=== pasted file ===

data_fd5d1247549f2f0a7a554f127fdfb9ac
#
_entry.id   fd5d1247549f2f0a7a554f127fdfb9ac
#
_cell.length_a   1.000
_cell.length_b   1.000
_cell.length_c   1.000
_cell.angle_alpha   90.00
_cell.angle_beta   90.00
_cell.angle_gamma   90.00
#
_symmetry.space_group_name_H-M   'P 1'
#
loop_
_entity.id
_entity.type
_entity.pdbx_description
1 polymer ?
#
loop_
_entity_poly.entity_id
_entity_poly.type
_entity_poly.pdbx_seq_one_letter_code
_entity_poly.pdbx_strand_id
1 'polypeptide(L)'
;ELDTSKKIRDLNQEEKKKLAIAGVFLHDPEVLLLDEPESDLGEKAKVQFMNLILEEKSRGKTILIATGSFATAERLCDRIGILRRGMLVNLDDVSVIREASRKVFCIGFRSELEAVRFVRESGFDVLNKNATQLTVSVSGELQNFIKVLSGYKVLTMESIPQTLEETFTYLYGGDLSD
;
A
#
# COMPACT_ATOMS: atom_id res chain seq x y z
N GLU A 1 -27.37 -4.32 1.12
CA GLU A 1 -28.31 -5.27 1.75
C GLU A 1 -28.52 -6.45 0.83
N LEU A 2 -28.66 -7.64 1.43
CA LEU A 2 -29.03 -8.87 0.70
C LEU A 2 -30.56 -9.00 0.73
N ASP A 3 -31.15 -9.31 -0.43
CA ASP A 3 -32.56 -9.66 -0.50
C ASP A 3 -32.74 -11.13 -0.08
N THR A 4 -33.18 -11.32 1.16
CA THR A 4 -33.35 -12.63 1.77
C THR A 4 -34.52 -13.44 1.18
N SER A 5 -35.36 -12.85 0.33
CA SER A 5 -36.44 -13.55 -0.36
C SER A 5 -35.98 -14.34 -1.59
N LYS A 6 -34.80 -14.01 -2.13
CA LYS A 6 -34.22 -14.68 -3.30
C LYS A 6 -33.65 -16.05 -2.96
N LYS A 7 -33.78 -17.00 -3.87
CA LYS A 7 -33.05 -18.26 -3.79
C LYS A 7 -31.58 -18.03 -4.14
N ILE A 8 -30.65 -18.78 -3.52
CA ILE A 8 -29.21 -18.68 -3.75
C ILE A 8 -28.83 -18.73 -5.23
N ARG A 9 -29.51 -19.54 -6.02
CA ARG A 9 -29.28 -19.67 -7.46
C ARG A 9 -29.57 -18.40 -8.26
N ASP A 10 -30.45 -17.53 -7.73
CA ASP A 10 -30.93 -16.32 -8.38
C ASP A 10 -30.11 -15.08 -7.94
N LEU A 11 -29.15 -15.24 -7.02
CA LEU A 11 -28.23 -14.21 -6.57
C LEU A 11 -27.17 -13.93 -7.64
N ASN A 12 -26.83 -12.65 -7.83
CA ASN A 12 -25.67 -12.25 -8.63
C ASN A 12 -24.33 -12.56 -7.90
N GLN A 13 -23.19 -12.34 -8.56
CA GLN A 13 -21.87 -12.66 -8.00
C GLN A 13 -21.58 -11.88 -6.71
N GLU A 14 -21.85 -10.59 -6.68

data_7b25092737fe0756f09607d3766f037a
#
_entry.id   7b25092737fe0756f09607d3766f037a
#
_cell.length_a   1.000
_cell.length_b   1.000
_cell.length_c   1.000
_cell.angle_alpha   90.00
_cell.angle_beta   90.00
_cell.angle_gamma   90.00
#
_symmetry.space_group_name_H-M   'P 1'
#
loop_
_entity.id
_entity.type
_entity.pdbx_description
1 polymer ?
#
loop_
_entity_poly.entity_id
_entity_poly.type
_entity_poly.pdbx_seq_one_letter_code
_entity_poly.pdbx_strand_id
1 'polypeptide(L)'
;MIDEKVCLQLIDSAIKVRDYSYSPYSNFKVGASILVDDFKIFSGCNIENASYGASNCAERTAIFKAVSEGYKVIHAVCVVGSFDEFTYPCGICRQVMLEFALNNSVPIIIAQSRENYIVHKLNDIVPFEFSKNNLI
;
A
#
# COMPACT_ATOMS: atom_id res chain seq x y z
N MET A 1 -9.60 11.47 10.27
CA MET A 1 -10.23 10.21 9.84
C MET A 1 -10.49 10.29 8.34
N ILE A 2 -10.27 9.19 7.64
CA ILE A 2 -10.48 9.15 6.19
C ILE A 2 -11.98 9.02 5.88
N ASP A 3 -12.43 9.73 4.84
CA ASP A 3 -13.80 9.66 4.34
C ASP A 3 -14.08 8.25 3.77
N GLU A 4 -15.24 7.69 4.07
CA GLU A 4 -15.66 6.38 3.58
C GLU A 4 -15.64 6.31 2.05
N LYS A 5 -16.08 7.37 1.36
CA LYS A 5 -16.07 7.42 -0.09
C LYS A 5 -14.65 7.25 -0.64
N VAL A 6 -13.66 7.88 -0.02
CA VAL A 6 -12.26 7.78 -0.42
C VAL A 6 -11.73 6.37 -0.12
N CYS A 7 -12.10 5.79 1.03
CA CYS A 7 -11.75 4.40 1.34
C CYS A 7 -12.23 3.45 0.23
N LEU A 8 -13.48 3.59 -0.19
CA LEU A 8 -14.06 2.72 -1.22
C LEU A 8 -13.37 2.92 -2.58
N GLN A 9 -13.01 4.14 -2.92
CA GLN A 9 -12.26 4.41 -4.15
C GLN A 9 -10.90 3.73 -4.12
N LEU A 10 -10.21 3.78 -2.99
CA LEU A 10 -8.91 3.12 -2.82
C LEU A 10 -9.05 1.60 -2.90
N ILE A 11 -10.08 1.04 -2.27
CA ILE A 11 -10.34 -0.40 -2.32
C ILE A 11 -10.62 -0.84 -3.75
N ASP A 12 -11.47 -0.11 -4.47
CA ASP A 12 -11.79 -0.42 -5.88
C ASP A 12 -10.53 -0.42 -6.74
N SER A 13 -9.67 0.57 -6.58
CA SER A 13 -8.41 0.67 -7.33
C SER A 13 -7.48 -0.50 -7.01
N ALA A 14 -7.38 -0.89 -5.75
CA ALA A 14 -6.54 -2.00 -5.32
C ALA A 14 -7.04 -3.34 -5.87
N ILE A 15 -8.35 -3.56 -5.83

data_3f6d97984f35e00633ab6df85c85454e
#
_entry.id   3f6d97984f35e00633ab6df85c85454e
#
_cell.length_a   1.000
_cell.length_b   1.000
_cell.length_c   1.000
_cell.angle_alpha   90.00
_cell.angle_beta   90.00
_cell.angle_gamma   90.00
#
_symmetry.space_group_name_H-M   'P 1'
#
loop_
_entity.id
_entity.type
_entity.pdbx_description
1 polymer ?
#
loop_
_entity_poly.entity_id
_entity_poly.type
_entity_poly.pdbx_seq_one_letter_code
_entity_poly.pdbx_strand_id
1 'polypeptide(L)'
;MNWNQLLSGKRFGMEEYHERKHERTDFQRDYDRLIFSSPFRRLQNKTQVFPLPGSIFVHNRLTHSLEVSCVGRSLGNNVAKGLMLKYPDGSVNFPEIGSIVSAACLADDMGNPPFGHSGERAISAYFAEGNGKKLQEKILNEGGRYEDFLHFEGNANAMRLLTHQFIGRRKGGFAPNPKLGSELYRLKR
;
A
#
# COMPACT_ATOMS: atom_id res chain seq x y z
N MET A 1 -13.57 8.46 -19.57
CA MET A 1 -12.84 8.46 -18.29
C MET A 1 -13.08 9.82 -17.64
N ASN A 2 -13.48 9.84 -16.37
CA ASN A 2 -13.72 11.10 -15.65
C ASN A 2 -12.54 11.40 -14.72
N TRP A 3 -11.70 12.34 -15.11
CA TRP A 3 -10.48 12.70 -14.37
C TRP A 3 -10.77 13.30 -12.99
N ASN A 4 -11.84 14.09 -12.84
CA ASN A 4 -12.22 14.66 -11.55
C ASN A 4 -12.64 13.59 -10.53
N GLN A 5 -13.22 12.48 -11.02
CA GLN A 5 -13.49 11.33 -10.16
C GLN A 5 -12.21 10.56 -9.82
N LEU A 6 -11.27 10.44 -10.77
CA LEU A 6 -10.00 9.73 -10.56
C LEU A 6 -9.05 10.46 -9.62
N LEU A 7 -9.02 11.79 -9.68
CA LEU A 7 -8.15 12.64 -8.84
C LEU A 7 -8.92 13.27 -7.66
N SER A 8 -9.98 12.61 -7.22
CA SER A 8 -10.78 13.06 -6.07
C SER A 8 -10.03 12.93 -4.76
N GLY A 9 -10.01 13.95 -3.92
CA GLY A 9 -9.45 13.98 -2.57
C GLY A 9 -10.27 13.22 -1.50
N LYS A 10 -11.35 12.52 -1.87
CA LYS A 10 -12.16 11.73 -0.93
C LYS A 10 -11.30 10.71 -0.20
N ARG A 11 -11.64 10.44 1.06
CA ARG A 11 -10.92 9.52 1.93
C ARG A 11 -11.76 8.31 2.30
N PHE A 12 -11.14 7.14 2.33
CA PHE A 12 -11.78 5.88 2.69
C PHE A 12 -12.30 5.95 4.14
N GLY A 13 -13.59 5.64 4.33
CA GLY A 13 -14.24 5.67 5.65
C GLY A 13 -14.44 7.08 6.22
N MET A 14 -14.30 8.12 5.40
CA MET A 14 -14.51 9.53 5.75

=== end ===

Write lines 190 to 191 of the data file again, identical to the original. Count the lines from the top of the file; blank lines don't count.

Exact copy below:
CA LEU A 6 -10.00 9.73 -10.56
C LEU A 6 -9.05 10.46 -9.62